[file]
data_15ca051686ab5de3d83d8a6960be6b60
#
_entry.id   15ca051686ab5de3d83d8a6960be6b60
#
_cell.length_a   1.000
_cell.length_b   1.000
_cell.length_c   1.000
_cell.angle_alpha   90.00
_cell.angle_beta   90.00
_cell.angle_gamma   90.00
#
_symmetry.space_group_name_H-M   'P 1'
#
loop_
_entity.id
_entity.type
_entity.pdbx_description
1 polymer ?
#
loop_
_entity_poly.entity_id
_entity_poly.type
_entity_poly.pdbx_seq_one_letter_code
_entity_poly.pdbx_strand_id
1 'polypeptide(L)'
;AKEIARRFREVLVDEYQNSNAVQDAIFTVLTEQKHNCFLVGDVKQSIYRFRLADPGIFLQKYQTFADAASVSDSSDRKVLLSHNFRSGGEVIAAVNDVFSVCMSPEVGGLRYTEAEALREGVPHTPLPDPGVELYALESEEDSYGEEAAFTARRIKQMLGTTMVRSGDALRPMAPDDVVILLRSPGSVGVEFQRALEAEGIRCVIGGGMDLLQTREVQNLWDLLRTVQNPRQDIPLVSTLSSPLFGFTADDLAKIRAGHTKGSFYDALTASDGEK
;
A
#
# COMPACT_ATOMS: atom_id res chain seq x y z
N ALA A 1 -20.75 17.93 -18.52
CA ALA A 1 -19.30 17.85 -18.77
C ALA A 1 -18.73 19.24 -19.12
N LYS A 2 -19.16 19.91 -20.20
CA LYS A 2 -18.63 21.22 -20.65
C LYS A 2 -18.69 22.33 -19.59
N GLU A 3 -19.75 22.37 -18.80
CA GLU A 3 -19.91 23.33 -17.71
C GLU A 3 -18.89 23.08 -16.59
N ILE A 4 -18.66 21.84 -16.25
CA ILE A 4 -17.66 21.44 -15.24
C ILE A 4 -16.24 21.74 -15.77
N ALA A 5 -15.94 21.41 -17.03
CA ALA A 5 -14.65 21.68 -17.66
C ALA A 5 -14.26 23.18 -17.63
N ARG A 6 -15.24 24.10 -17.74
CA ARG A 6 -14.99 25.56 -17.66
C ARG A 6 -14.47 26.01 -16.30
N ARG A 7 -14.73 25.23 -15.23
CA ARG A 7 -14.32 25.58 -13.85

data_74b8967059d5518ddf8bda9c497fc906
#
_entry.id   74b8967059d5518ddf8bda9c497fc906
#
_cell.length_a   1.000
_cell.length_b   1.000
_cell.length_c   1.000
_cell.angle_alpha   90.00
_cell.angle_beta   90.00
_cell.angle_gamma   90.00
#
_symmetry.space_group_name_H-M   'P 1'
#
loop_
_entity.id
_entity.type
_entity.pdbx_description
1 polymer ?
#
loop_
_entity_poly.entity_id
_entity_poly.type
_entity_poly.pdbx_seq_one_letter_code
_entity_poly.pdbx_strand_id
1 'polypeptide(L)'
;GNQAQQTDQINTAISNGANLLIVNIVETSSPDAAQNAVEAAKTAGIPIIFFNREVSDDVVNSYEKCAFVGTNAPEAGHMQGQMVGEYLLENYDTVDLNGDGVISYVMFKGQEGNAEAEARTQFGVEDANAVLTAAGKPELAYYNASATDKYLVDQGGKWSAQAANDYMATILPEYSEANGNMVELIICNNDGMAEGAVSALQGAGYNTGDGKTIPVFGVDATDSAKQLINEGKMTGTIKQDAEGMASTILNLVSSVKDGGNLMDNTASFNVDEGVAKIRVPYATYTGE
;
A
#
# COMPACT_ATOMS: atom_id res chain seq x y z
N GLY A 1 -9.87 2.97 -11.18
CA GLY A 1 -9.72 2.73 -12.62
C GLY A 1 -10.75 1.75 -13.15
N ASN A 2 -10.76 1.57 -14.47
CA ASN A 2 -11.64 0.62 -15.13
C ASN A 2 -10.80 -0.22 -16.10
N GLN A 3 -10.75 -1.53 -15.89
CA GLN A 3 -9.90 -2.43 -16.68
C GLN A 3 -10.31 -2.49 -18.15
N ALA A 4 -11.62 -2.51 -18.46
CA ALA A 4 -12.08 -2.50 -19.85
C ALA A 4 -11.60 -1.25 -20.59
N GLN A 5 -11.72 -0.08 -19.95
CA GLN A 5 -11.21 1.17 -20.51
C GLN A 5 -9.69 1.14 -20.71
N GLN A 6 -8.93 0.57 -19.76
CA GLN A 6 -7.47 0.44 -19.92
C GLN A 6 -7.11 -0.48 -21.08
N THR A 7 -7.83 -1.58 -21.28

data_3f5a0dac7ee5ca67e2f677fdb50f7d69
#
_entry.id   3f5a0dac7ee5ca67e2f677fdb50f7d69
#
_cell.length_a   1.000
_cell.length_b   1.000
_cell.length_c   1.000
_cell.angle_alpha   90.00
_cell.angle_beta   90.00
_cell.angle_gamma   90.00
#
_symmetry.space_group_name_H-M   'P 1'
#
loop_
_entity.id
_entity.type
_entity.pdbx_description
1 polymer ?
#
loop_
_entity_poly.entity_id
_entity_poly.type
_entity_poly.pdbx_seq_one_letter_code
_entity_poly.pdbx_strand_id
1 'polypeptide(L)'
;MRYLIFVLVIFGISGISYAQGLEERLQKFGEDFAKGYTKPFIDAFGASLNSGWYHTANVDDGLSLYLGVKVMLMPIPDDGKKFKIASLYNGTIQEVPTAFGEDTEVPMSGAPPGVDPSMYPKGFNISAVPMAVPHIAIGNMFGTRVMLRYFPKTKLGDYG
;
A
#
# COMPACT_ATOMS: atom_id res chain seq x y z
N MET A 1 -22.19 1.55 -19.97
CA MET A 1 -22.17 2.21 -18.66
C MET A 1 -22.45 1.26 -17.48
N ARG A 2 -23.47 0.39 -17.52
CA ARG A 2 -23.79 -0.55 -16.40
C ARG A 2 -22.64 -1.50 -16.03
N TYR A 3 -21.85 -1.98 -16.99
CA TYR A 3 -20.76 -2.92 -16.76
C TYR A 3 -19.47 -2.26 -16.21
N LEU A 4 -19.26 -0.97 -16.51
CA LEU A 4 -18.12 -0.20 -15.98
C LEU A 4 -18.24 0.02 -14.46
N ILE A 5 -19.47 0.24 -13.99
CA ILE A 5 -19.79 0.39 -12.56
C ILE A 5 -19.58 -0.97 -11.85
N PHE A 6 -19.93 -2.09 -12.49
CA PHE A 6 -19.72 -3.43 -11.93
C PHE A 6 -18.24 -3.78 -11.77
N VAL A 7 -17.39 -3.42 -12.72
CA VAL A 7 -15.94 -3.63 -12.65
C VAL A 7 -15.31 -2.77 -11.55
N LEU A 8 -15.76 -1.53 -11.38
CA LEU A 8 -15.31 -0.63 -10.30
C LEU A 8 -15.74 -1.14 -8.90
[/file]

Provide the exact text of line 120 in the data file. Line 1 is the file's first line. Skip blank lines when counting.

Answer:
_entity_poly.entity_id